St. Louis v. Western Union Telegraph Co.
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148 U.S. 92 (1893)
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U.S. Supreme Court
St. Louis v. Western Union Telegraph Co., 148 U.S. 92 (1893)
St. Louis v. Western Union Telegraph Company
Argued December 16, 1892
Decided March 6, 1893
148 U.S. 92
In this case, it appears by the bill of exceptions that there was an application at the close of the trial for an instruction that the plaintiff was entitled to judgment for the sum claimed, which was refused and exception taken, and this is held to present a question of law for the consideration of this court, although there were no special findings of fact.
When the trial court, in a case where some facts are agreed and there is oral testimony as to others, makes a ruling of law upon a point not affected by the oral testimony, this Court may consider it notwithstanding the fact that there was only a general finding of facts.
A municipal charge for the use of the streets of the municipality by a telegraph company, erecting its poles therein, is not a privilege or license tax.
A telegraph company has no right, under the Act of July 24, 1865, c. 280, 14 Stat. 221, to occupy the public streets of a city without compensation.
This case presents no question of estoppel.
Whether such tax is reasonable is a question for the court.
On February 25, 1881, the City of St. Louis passed an ordinance, known as "Ordinance No. 11,604," authorizing any telegraph or telephone company duly incorporated according to law, doing business or desiring to do business in the City of St. Louis, to set its poles, pins, abutments, wires, and other fixtures along and across any of the public roads, streets, and alleys of the city, subject to certain prescribed regulations. Sections six, eight, and nine read as follows:
"SEC. 6. Every telegraph or telephone company doing business in this city shall keep on deposit with the treasurer the sum of fifty dollars, subject to the order of the street commissioner, to be used by him in restoring any sidewalk, gutter, street, or alley pavement displaced or injured in the erection, alteration, or removal of any pole of such company, when said company refuses or fails to make such restoration to the satisfaction of such commissioner. Any company failing to make such deposit within thirty days after the passage of this ordinance or within five days after commencing business, if a new company, or which shall fail to make good the amount when any portion of it has been expended as herein provided, within five days after notice so to do has been sent by the street commissioner, shall be deemed guilty of a misdemeanor and punished as hereinafter provided."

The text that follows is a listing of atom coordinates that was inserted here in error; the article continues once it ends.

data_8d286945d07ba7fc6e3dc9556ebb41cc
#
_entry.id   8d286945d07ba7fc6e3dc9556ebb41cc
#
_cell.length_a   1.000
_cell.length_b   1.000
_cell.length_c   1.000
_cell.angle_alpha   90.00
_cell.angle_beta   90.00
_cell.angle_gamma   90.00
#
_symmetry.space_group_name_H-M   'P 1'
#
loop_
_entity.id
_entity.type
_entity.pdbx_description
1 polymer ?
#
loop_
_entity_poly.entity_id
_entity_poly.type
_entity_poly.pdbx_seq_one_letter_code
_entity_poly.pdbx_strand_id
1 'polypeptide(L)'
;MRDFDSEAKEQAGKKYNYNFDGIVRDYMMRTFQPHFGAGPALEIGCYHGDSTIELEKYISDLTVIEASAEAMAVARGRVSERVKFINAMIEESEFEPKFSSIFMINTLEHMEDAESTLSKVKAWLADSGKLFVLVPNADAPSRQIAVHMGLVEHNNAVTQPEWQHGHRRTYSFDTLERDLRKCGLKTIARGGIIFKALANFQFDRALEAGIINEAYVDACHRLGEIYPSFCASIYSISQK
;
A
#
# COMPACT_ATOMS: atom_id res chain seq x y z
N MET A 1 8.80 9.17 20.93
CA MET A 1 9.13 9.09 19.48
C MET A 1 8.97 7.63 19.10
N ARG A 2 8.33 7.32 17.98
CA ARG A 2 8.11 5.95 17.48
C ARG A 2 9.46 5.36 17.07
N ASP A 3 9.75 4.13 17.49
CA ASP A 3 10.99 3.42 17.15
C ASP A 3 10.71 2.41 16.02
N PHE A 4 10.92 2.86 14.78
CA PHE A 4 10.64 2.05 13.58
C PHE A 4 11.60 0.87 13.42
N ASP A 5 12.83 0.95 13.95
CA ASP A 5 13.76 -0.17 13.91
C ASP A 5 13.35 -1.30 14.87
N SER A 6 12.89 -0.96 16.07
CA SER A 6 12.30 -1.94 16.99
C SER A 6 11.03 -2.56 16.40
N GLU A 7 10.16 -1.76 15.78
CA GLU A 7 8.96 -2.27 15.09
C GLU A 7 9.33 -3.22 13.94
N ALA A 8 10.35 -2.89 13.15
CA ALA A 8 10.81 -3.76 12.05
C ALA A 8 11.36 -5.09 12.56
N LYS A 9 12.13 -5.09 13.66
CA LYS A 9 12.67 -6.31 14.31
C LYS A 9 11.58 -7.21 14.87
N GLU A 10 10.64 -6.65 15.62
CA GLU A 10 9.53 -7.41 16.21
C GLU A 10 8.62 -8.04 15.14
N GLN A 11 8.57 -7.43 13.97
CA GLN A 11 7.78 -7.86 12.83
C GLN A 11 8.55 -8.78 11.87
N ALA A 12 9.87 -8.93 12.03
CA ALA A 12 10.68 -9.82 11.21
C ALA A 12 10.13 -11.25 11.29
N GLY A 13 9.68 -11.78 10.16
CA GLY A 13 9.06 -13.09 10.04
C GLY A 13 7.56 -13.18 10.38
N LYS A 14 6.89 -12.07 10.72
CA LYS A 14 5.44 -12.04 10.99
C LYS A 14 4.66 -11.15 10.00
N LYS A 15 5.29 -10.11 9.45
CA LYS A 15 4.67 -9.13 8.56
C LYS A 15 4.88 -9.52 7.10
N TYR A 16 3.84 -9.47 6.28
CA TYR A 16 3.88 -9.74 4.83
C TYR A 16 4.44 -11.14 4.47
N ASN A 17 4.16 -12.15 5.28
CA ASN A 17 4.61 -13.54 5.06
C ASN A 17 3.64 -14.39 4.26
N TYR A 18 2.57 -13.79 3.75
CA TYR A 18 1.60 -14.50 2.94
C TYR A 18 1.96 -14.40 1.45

"SEC. 8. Any company erecting poles under the provision of this ordinance shall, before obtaining a permit therefor from the board of public improvements, file an agreement in the office of the city register permitting the City of St. Louis to occupy and use the top cross-arm of any pole erected, or which is now erected, for the use of said city for telegraph purposes free of charge."
"SEC. 9. Nothing contained in this ordinance shall be so construed as to in any manner affect the right of the city in the future to prescribe any other mode of conducting such wires over or under its thoroughfares."
On March 22, 1884, another ordinance, known as "Ordinance No. 12,733," was passed. This ordinance was entitled "An ordinance to amend ordinance number 11,604," etc., and
amended that ordinance by adding certain sections, of which section 11 reads as follows:
"SEC. 11. From and after the first day of July, 1884, all telegraph and telephone companies which are not by ordinance taxed on their gross income for city purposes shall pay to the City of St. Louis, for the privilege of using the streets, alleys, and public places thereof, the sum of five dollars per annum for each and every telegraph or telephone pole erected or used by them in the streets, alleys and public places in said city."